Tagged: fog traps

Peru finds new solution to an old problem

In the unforgiving dry lands outside Lima a war against the desert is being waged with an unusual weapon. Where for years and years only parched land could be seen, patches of green have now appeared and roses are replacing some of the thorny desert plants.

That’s where we find Alejandro Peña. The 66-year-old is a farmer in a land where farming would have been considered hopeless just a few years ago. “Our goal is to make these 74 hectares (183 acres) green. We want to make everything green,” Peña says…

The “solution” has been installed only a few feet away. It’s a rectangular net which measures roughly 20 feet wide by 13 feet high. In the morning, when fog makes its way up the desert mountains from the nearby ocean, the net “traps” it and condenses it, producing water right away. They call them “fog traps.”

Because of its proximity to the sea, this region is under heavy fog eight months a year. The fog is normally blown away by the breeze without producing any rain, but these nets trap the moisture and condense it right away, hence the name.

Jimmy Sanchez, a Lima engineer who has been installing nets in several places, says the moisture traps have become important sources of water for people who live in the barren, desert mountains outside Lima. “These nets produce from three to five liters of water a day. That’s enough to water four or five trees.” Sanchez says…

The moisture traps have also been installed in the area known as Costa Verde or Green Coast. The hills overlooking the Pacific Ocean used to be a desolate place where nothing grew. Thanks to the water collected by the moisture traps, some small trees and shrubs have been planted and seem to be growing. The name of Costa Verde may at last be appropriate in this place.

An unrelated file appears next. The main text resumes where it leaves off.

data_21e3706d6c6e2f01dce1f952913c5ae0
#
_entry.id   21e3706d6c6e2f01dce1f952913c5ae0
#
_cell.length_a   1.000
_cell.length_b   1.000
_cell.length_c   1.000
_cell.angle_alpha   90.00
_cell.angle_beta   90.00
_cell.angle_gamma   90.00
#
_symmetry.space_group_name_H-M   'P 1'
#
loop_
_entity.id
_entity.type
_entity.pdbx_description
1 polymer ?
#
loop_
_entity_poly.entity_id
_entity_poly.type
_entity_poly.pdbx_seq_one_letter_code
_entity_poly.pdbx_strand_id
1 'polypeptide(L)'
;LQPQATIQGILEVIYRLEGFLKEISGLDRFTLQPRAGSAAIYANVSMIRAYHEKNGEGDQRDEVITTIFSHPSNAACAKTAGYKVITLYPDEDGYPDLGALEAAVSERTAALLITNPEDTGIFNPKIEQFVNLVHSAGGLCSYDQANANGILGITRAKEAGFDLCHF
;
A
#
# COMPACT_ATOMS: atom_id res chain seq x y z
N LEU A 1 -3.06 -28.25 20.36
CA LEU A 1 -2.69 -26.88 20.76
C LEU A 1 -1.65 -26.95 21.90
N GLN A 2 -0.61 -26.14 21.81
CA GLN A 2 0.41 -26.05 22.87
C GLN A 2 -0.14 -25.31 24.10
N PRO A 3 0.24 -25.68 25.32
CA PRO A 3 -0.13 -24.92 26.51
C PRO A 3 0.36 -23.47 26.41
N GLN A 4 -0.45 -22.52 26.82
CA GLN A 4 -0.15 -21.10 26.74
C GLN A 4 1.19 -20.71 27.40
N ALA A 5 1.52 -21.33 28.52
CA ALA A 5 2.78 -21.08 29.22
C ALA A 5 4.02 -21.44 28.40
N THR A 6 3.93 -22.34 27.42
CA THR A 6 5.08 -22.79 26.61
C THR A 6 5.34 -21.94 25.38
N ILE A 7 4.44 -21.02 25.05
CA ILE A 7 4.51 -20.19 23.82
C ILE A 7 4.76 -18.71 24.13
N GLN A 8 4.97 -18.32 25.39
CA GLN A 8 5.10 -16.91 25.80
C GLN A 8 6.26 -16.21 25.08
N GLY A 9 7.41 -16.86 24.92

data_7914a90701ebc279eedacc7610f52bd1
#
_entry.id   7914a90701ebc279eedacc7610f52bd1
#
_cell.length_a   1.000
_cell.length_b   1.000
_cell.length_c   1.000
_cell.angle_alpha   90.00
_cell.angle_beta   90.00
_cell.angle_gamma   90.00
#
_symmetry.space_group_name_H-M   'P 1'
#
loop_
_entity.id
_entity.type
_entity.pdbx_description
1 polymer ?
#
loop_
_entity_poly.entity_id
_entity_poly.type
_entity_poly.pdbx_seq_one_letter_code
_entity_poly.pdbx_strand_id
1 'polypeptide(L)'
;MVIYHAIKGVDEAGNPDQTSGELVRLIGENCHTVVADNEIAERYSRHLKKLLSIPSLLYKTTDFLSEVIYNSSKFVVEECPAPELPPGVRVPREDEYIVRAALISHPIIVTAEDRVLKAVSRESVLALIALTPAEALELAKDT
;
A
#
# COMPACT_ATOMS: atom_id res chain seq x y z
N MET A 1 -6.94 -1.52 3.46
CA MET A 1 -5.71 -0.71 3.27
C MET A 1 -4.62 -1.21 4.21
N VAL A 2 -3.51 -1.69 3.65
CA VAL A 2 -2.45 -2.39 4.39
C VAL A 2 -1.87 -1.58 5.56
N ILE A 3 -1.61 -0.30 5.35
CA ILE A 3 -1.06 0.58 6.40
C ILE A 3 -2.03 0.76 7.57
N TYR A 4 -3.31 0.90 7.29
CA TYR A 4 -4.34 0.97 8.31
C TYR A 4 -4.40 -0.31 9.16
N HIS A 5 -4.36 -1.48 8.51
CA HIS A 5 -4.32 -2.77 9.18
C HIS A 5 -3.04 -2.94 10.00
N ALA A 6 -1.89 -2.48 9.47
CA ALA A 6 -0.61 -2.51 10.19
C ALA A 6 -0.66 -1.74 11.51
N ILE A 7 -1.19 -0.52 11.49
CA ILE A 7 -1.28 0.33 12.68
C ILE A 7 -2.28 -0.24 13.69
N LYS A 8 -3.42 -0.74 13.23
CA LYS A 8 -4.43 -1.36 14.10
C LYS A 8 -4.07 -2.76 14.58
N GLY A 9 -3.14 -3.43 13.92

The goal of Peruvians Without Water, a non-government organization that has been working with residents, is to install one hundred fog traps throughout the region. This would benefit 15,000 families who currently have no reliable source of water…

As effective as they are, these moisture traps are not a cure-all solution to the water problems of these communities in the outskirts of Lima. There’s hardly any fog for four months of the year and residents depend on water trucks…

Meanwhile, at Alejandro Peña’s farm the dry season has arrived again. The good news is that his aloe plants are almost ready for harvesting. As for water, it’s back to relying on trucks again. “The nets only help us in the winter when we have fog. It’s all about the fog,” Peña says.

The nets help the plants, trees and brush – not enough for humans. I’m sort of surprised people in Latin America haven’t picked up on this before. Spiders could have shown them how to do it.

In the desert along the Skeleton Coast of South Africa, people learned this stunt from dung beetles before modern recorded history. The beetles stand on their heads – as all their species do, even here in New Mexico – and the morning fog condenses on their bodies and drips down to be sipped up.

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